Running Isn’t Always About Running
Sometimes the best race is the race you can run, not the race you wanted or planned to run.
The marathon is a fickle beast. The distance doesn’t change, but each experience over those 26.2 miles is different. I’ve finished 14 now, and I’ve run some with friends, some alone, some fast (for me), some slow. I’ve cried at the end, been mad at the end, and whooped with triumph at the end. September’s Akron Marathon, while my slowest, was in some ways the best.
Akron was going to be a great trip – 4 gals and our great buddy Mike. With my training not going as planned, I switched up my mindset and decided to complete the race with Mike. His goal after a hard year was just to finish, because it was his birthday, and last year his birthday sucked since he’d spent it in the ICU with a potentially life-threatening blood clot in his leg. At registration, the night before the race, our friend Deborah decided to “upgrade” from the half marathon and complete the full with us. Now that’s a true friend!
As Mike’s “pacers,” Deborah and I did our best to keep him on the 13:45 pace needed to finish before the course closed and to keep his spirits up. Which I think we did until mile 17, when a fairly brutal hill, heat, and dehydration started catching up with Mike. By mile 20.5, Mike’s race was over. As we sat in the medical tent for 10-15 minutes, the SAG wagon went by, followed by the police chase car behind the last walker and the trucks pulling up the cones marking the course. After getting checked out and arranging for his son to pick him up, Mike, being the guy he is, told us he was fine and to finish the race. So, with quite a bit of guilt and sadness we started back off on the now closed course.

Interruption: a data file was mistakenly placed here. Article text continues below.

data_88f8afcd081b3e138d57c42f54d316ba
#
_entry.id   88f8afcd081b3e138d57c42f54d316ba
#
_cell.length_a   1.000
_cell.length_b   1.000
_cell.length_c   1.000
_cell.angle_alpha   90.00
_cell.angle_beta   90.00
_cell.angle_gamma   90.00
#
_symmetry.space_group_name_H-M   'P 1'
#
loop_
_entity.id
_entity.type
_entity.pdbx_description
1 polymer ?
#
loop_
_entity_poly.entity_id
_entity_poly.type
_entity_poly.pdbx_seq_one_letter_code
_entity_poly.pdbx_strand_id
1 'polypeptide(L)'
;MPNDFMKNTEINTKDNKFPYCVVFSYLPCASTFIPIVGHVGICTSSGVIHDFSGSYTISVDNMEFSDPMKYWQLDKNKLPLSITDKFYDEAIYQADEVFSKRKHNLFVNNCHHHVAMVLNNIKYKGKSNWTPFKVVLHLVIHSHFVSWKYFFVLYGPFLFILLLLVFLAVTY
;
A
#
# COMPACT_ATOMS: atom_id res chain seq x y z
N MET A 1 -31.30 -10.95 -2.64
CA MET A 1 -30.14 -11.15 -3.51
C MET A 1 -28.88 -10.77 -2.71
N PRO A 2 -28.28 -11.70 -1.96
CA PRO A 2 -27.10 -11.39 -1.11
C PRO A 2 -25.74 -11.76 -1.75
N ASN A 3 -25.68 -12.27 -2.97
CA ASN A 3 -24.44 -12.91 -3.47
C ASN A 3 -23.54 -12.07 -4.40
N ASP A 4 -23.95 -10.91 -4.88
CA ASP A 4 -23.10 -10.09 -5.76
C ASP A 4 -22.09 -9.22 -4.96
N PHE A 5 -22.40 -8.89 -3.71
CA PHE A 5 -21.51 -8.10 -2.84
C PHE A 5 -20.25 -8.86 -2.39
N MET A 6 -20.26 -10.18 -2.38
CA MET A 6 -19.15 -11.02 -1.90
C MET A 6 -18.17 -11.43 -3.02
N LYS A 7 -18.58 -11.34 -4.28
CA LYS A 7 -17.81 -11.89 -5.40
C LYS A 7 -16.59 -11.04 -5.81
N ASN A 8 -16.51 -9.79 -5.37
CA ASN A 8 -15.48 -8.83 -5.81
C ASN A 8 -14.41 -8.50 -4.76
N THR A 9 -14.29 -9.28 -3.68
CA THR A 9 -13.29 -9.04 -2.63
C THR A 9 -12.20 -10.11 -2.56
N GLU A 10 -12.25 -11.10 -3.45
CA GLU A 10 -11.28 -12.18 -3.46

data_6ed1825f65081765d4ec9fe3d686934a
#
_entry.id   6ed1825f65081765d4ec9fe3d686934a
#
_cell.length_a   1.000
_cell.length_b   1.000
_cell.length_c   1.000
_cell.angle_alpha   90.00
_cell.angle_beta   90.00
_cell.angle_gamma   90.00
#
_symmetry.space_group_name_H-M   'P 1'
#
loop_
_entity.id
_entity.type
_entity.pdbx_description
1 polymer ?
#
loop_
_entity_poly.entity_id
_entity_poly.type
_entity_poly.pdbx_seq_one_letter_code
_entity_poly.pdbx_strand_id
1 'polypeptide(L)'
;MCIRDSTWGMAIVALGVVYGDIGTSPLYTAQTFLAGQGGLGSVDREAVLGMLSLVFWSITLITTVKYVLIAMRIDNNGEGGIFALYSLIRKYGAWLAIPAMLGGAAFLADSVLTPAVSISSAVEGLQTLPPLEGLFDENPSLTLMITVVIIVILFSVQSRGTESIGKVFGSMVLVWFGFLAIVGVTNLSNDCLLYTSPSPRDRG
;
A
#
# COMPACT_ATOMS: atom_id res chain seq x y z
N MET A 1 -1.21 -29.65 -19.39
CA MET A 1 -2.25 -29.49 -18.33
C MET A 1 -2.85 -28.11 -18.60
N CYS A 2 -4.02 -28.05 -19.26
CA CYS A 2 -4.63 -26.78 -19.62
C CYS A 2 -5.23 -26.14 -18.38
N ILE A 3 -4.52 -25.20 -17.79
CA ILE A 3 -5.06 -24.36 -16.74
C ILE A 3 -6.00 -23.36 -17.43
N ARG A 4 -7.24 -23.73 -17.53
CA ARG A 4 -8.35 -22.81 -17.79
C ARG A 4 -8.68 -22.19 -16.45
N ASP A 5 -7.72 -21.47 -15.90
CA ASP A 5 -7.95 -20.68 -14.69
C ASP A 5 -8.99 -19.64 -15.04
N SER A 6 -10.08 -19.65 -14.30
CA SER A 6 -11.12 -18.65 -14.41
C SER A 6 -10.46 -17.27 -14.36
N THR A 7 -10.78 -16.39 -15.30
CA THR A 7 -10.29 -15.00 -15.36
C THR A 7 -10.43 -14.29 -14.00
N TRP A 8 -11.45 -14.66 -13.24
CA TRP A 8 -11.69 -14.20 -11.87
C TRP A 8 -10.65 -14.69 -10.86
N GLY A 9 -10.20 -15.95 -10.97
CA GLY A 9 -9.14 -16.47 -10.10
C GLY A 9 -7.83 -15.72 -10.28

Deborah is a 4 hour marathoner, I’m about 8 minutes slower. So, keep this in perspective, but with the day’s slow pace, we had pretty fresh legs. So Deborah shoots off at a 8:30/mile pace. We eventually tone it down, so she won’t kill me and after we discover that a closed course is a course with no water stops. Still, even after slowing to a more manageable pace for running on uneven sidewalks, dealing with traffic, and the now high noon sun and heat, after two miles we managed to catch up to the SAG wagon and finally, blissfully, the police chase car. We were back on course and in the race!
The next three miles were filled with us passing the walkers at the end, shouting out encouragement and singing. We received quite a few odd glances and many cheers from the awesome volunteers surprised to see two rather fresh looking runners.
Deborah is a stronger runner than me, and she could have finished more quickly, but we decided it was not that kind of day and stuck it out together, the way it started, finishing in the baseball stadium with a leap across the finish line well ahead of the cut off time.
We were greeted with texts letting us know that Mike was OK, and by Sandy and Jenny who had completed their own races hours earlier. The guys in the Michelob beer tent ate Mike’s birthday cupcakes and we headed home.
So, this was not a race anyone planned. Kudos to Mike for starting and kudos for finishing his race that day. And thanks to Deborah for an entirely memorable day. I’m prouder of this marathon than I am of my PR run thanks to great friends who are there for each other on the good days, and especially on those that don’t go as planned. So, each time, go out there and run and finish your race, no matter what distance and what time.